**Warning: the video in this article contains graphic images that you may find upsetting**
The clip, which has resurfaced online, shows two hunters attempting to shoot and kill elephants in Namibia.
The two men can be seen taking aim at the animals, before one suggests: “Hit it between the eyes.”
The men take aim and fire, with at least one of the shots hitting an elephant bull, causing it to stumble to the ground.
After seeing their herd-mate hit, the elephants then charge towards the hunters.
Namibia-based big-game hunter, Corné Kruger, said the clip was originally filmed several years ago, but it has been doing the rounds on social media again this week.
Speaking to News24 back in 2018, Kurger said that hunting elephants in Namibia was a sensitive issue but stressed that it was ‘legal and sustainable’.
He said: "There is a small quota of elephants in the area and we only hunt two elephants a year."
Kruger also claimed that hunting was financially beneficial to the area and provided jobs for locals.
"We employ 12 people from the community, some of them as game guards,” he said.
"The funds go to conservation and fund anti-poaching units."
However, wildlife animal welfare and conservation charity Born Free have blasted so-called 'trophy hunting'.
Responding to the footage, Born Free’s President and Co-Founder, Will Travers, said: "To try and classify this kind of shameful violence as ‘sport’, or to claim it has anything to do with wildlife conservation, is completely without justification.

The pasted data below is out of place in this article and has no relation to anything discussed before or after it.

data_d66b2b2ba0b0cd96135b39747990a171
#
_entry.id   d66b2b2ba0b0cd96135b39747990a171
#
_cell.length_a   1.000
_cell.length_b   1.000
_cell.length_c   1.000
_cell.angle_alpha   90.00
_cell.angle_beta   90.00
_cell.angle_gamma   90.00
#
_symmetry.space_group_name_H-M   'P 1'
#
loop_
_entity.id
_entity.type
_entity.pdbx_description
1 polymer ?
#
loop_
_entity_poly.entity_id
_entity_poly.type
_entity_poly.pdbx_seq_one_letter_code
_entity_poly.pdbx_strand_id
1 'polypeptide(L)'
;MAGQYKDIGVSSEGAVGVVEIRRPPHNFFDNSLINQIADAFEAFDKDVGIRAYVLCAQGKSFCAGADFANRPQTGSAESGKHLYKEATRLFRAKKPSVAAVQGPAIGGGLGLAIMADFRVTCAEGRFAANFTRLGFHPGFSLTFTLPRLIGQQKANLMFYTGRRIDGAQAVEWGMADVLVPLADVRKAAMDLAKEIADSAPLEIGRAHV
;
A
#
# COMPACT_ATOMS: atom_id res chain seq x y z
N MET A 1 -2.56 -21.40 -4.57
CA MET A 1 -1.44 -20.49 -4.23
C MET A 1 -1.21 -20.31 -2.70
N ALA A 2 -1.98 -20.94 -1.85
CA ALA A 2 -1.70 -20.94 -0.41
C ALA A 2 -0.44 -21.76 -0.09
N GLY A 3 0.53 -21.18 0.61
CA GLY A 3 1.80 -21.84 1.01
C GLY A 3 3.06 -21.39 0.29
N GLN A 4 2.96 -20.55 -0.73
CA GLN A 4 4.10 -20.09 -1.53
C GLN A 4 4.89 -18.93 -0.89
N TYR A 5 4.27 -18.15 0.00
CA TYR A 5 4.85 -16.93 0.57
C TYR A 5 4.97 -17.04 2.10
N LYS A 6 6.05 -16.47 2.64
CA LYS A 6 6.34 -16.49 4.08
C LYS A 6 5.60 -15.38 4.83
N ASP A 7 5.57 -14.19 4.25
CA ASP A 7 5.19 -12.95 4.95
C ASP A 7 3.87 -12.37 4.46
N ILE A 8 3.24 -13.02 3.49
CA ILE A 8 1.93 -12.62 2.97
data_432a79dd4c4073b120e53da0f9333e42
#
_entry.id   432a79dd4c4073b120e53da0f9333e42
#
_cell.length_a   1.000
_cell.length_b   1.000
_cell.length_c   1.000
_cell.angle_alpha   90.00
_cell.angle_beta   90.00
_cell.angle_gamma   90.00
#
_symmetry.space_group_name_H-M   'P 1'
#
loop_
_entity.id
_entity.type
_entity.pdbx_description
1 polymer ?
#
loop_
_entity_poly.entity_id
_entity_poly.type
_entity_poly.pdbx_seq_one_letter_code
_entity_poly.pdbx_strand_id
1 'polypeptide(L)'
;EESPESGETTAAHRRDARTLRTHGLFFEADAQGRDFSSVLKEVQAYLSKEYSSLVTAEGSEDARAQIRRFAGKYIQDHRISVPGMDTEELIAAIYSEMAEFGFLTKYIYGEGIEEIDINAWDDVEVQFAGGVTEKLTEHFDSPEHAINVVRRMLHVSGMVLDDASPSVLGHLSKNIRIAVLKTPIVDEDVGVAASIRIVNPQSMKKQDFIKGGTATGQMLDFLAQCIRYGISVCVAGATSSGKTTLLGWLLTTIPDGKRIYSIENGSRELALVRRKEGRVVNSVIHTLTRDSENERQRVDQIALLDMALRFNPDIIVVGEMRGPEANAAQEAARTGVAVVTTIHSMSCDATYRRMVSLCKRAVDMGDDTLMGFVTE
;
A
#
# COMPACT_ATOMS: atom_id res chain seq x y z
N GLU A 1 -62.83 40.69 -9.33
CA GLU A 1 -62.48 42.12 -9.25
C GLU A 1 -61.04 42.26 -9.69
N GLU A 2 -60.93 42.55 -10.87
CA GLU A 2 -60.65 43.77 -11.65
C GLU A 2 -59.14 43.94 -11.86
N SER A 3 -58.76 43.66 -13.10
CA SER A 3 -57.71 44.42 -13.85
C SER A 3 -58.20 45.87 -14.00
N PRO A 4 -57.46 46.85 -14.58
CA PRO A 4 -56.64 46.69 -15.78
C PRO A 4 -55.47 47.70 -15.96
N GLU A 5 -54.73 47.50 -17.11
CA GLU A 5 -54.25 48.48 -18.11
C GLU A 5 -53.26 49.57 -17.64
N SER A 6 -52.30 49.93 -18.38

“Trophy hunting, the killing of wild animals for 'fun' by a small, wealthy elite, is increasingly rejected by the great majority of caring individuals.
"It deprives the world of some of its most iconic animals by a tiny number of people who have lost their moral compass.
“I fail to see any skill, courage, achievement, excitement, enjoyment or purpose in these activities, and the fact that predominantly wealthy westerners choose to spend their money in this way by killing innocent animals, and ruining the lives of countless more, profoundly saddens me.”
He added: “Trophy hunting is an outdated relic of a colonial-era obsession for killing wildlife for sport. It has no place in modern society, and certainly no role to play in any compassionate conservation programme.
“Wildlife managers need to recognise that every animal counts, and to find ways of funding conservation that do not involve more killing.
"If trophy hunters truly wished to support conservation they would put down the gun and join those of us working to find real, responsible and sustainable, compassionate solutions to our conservation challenges."
Featured Image Credit: YouTube / 2nacheki